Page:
Sunday morning we ate a delicious breakfast at the guest house, and then went to church. The ward we went to was so great- there was a big, friendly primary for the kids and the speakers in Sacrament meeting were really inspiring. I might have to write an entire post just about the way that believing something will be good makes it more likely to be
good. I feel like that summarizes my experiences here in London so far.
After church we walked down to the beach. I sometimes forget that Great Britain is an island, which means you are never too far from the coast.
It was cool on the beach, and we were all wearing jackets, but Mim begged to take off her tights and boots. I couldn’t blame her from wanting to feel the sand between her toes, as I had already removed my shoes.
Eli and Simon had a fantastic time looking at dead crabs and collecting sea shells. We walked along the beach to find a place for a late lunch but there wasn’t much that was open. Apparently a lot of restaurants close between 2-5pm so we settled for ice cream cones and walked back to the guest house to get our cars.
The Stonelee Guest House – as charming inside as it is outside. I wish I’d taken pictures of the rooms, they were decorated in Victorian period style and were also comfortable and functional.
We drove to St. Andrew’s which is RICH with history. It made my head spin. It is the home of St. Andrew’s University which is the 3rd oldest English speaking university in the world. It is also credited as the birthplace of golf, and on a more somber note, the site of many executions during the Scottish reformation.
St. Andrews University Clocktower
I know this is hard to read, but it is the words of Pope Benedict XIII at the dedication of the university in 1413. The school celebrated 600 years last year. 600 years!
Does every university have a “quadrangle”? It seems to be the centerpiece of every campus I’ve ever visited.
Our first order of business in St. Andrew’s was to eat, so we did that straight away at Nandos. It’s a chain that we’ve become familiar with in London and we knew it would satisfy us.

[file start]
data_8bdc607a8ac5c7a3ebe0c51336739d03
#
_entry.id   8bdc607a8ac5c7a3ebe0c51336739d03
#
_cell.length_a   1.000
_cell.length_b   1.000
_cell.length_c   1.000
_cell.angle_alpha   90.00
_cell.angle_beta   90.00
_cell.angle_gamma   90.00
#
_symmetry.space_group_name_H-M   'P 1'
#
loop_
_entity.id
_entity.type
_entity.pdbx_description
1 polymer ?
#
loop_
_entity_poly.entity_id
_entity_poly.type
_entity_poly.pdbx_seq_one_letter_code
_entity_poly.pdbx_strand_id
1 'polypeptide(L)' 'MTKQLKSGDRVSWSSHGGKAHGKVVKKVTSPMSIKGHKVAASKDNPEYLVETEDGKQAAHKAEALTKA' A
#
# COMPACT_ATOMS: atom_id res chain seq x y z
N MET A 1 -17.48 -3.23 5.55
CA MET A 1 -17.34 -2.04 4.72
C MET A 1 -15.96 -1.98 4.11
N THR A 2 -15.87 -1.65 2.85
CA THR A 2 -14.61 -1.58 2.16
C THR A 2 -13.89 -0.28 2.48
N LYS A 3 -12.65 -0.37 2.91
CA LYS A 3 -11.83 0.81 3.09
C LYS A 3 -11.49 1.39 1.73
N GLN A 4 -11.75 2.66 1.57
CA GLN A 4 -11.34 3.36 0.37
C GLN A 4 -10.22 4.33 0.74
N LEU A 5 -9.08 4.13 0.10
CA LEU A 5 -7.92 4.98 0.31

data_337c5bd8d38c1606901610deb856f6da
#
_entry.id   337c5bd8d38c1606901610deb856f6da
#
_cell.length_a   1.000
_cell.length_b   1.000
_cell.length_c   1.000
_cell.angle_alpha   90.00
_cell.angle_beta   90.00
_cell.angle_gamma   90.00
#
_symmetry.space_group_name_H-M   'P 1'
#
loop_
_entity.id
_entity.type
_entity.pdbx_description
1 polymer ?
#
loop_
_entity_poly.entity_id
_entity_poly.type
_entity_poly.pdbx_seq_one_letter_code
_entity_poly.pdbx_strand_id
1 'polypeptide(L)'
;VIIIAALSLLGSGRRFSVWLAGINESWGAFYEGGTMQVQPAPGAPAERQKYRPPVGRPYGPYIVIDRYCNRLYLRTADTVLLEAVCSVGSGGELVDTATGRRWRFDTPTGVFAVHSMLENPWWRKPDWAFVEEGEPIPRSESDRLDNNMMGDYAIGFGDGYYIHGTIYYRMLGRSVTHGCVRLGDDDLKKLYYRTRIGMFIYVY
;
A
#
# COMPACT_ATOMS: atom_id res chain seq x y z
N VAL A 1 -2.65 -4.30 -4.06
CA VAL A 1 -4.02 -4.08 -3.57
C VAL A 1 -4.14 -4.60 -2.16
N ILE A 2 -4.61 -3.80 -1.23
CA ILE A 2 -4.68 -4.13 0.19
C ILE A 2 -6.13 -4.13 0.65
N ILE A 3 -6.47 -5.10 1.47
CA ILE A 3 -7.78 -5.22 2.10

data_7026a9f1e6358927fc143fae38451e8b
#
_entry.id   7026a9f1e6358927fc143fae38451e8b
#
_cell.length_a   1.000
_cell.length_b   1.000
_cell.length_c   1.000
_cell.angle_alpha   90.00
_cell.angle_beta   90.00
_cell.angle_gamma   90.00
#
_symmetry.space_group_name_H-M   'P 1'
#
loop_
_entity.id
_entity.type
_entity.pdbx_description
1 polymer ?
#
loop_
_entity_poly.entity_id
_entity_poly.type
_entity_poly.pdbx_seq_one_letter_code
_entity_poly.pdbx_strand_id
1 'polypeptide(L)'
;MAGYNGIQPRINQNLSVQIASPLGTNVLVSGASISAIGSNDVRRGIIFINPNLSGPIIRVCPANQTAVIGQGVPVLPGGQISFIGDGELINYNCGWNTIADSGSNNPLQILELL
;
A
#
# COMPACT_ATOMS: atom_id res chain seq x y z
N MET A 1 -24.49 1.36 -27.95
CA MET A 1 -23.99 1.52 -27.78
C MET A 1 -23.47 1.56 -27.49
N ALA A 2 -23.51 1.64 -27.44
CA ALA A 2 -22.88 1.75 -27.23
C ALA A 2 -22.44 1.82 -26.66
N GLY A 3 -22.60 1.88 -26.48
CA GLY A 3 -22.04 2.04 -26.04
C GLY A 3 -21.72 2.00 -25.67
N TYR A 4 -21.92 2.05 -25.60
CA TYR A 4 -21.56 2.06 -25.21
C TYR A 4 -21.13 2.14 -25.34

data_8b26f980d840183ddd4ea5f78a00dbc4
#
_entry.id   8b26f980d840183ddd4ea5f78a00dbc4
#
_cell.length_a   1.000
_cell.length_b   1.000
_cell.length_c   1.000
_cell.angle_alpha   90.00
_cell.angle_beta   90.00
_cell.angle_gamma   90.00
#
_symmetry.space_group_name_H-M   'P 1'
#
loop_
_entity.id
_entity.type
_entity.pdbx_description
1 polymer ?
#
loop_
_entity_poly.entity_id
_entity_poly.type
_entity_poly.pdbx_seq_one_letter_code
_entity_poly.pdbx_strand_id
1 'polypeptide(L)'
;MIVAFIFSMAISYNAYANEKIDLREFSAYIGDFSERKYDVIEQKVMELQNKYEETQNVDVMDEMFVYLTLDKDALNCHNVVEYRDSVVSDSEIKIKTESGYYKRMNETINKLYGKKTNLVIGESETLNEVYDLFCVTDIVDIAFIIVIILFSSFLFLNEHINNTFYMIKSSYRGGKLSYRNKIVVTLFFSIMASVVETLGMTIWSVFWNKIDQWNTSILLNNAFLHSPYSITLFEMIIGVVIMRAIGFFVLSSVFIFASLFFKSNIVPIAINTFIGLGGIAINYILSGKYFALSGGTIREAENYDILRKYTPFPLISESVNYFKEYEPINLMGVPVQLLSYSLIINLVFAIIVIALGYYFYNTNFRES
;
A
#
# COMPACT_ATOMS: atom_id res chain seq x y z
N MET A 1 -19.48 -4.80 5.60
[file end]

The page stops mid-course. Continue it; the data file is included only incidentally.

Then we just started walking and came across the university by accident. By the time we left Nando’s it was after 6:00 and just about everything was closed so we just walked.
From the university we walked to the ruins of the castle and then on to the cathedral. It was all along the coast and of course it was all stunning.
These are some of the buildings at the university but I took this picture mostly to capture the sky. It was the bluest sky we saw the whole time we were in Scotland.
A picturesque little street we passed through.
There was a paved pathway down to a rocky beach and although the beach was pretty, there was something mysterious about it. There were staircases that led to nowhere and old rail tracks. I wish I could have known what used to be down there.
Gotta get a picture of this guy now and then.
We walked back up to the castle ruins, and looked around a bit but it was closed for the day. We then walked along the coast toward the Cathedral ruins. The Cathedral took 150 years to build, beginning in 1158. It was the largest church in Scotland, and you can tell from the ruins that it was massive. In 1559 during the Scottish Reformation, Catholic mass services were banned and the Cathedral was abandoned and fell to ruin. That was such a sad bit of history, such an impressive structure ignored and neglected.
We loved St. Andrews and wish we could have spent more time there.
After we left the ruins we walked back to our cars and drove back to Dundee for our last night in Scotland.